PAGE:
Nominally staring out the window, I notice with a slight internal mutter that the sweat blooming from my skin has begun to pool visibly in the unintentional soil of my cotton t-shirt. On the upside, today's destination has almost caught up with me, and I am a forty minute bus ride away from the Keio Plaza hotel in downtown Tokyo.
It hardly seems relevant, but I've been here before. Not the explicit here, here, but I've been in Japan once before. I've even been in Tokyo once, but never on this road, never at this airport, never on this bus, never surrounded by this selection of timid faces. But I can't shake the overwhelming sense of awakening to a dream that everyone else has told me is a beautiful dream, and that I have diligently agreed is a marvelous dream... but that I am still dreading in a quiet way that lacks the personified certainty of an inner voice, but is instead a visceral trickle of stress meandering in and out of my conciousness.
I have been here before. So many times. Embarking on something while intentionally staring the ground because I doubt my courage to keep walking forward if I knew what awaited. Actually, and this is a secret of sorts, but that is what keeps bringing me to Japan. Its not a love of the culture, nor a history of wonderful and moving experiences across the Pacific, instead it is something more fundamental: I feel like I grow when I am here. The hot and heavy growth of uncertainty and doubt being slowly forged in a kiln of awkward situations and repeated failures. I am not in Japan to succeed, I am here chasing failure. Although I haven't admitted that to anyone yet, certainly not myself. Perhaps the distinction between being somewhere to learn and being somewhere to fail is a false dichotomy. The line separating the two sides evades me.
That was unnecessarily abstract and pretencious. Lets fill this concept in with a few pieces of my life.
The first of these learnings-by-failures was my maiden voyage to Japan. I was nineteen and it was the beginning of my sophmore year at college. At the time I was young, and old, but extraordinarily young. At this point my two great formative challenges had been going away for high school and college, but--as an entire generation is working hard to prove--those two experiences are not enough to refine adults from the raw substance of children.
It was a simple study abroad. Four months spent living with a host family, the Harano family, and attending what we euphemistically call an institute of higher learning. A second rate college in a country known for its low quality of undergraduate education. I admit its not a setup that evokes sighs of empathetic pity. It seems like it ought to be an easy path to follow: write the "learning about a new culture" application essay, pass an oral examination by revealing some prerequisite knowledge of ettiquete, jump on an airplane, live with a doting host family, take some classes, date some locals, and wander on home when the four months have finally elapsed.
And, looking back, it ought to have been that easy. It really shouldn't be hard for someone with nineteen successful years of living to rise to a challenge doled out in such easy to swallow portions. Instead, it was a rough patch. Things with the host family went a bit off the deep end for a while, there were periods of intense self-pity, and eventually there was the plot mandated resolution. The details will undoubtedly intrude into my current voyage, but lets let them rest in their shallow graves for a bit longer: even three years later I find myself excavating them quite frequently. Instead lets just summarize: I was challenged, I felt bad for myself, I got over it and have chosen to believe that I learned something. Sprinkle on a hearty dose of failure and you get the point.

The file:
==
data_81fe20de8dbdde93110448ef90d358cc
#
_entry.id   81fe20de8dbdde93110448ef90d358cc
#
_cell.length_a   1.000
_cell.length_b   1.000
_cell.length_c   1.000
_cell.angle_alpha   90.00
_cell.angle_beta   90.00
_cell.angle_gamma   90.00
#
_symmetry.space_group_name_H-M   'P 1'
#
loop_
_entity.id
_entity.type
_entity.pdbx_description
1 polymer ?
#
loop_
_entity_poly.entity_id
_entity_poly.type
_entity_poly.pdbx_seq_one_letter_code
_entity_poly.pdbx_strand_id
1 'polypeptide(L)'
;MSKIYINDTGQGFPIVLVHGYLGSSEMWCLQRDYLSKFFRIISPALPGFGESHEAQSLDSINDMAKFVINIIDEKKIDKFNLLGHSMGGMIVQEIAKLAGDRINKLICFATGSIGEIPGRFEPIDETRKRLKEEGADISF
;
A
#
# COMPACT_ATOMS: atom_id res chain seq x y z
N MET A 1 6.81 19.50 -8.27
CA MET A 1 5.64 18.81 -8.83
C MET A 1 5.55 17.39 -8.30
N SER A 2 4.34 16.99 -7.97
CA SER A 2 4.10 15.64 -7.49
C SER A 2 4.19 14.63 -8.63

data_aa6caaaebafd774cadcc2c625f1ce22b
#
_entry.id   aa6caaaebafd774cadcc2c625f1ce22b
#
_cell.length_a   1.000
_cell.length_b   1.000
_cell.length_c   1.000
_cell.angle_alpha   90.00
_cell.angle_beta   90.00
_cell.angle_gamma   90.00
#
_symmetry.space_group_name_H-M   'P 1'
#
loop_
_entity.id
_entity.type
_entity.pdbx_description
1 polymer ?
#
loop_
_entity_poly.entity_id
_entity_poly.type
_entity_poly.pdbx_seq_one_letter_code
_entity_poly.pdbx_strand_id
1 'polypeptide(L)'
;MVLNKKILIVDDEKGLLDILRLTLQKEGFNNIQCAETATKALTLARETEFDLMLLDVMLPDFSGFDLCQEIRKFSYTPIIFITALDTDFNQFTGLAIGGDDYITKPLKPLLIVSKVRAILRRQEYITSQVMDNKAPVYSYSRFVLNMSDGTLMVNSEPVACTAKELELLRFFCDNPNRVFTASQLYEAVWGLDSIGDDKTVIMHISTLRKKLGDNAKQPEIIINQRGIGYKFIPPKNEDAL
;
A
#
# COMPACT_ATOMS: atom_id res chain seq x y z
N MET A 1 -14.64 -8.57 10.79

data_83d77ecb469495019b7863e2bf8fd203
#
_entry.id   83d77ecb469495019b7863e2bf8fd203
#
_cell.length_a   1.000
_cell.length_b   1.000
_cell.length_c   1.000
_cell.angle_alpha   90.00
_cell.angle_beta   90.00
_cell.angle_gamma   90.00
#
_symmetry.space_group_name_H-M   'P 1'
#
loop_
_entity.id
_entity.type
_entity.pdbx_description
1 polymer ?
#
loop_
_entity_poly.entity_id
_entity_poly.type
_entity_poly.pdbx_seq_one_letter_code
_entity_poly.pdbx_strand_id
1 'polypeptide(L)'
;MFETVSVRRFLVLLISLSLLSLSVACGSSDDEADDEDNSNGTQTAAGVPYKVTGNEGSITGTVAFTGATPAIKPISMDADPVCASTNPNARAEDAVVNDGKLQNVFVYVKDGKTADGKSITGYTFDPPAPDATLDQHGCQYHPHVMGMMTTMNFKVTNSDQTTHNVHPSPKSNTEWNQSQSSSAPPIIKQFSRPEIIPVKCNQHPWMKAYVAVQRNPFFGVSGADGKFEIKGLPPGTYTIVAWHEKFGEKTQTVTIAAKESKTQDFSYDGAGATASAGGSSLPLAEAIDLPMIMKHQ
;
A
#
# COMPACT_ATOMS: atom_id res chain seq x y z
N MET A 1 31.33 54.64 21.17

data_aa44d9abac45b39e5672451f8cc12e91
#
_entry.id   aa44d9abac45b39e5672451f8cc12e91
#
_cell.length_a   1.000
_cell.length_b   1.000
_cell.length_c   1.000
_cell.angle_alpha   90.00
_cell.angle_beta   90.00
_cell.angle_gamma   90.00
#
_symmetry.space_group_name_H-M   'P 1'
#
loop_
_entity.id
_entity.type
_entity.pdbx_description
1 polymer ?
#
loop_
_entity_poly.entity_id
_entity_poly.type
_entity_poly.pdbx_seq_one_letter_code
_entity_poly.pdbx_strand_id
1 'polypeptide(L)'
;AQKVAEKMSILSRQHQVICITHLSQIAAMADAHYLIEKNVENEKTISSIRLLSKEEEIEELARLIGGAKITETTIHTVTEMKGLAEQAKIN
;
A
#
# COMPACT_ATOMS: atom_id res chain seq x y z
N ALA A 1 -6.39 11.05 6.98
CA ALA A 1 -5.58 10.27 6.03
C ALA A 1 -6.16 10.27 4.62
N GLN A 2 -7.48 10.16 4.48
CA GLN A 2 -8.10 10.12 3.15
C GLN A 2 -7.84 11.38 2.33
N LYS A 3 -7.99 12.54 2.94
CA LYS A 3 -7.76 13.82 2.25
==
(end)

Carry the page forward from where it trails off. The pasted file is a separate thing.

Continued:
So, studying abroad was my first failure-learning experience connected to Japan. The two other big ones both revolve around one fateful place: Beloit College. After returning from studying abroad in Japan, I wanted to keep working on my Japanese, so I spent the next two summers taking intensive language immersion courses at Beloit. Both times were perfect storms for the kind of angst ridden failure that can either teach you something vital about yourself, or can make you angry for a few months before something else moves up to the front of the queue.
I like to imagine it was the former, but its taken the subtle passage of time to perform the alchemists transmutation of meaningless frustration into life lessons. How to explain an enigma in a few sentences? At Beloit I spent a lot of time worrying about the wrong stuff, and I got burned out.
And then, as the punchline goes, I went back the next summer and once again worried about the wrong stuff and got burned out. Transmution requires both time and wisdom. One or the other is just never enough.
So thats my secret reason for coming to Japan: I am chasing the richest vein of failure in the darkest mines I know. When you want to get better at something, then you go do it over and over until you start to see broader patterns. But, when you don't know which road to travel, then the ruttiest one in sight usually provides the most memorable ride.
It seems that the bus has slipped deep into the bowels of Shinjuku while I stared out the windows to my memories. This long rectangle of America has only a few more impossible corners to navigate before we disembark into Japan. I don't want to keep ending my thoughts with unnecessary hanging questions, it seems quite a slight bit manipulative, so I won't indulge with one as I see the enormous Keio Plaza building magically gain contrast and suddenly emerge from the sea of soulless sky-scrapers surrounding it.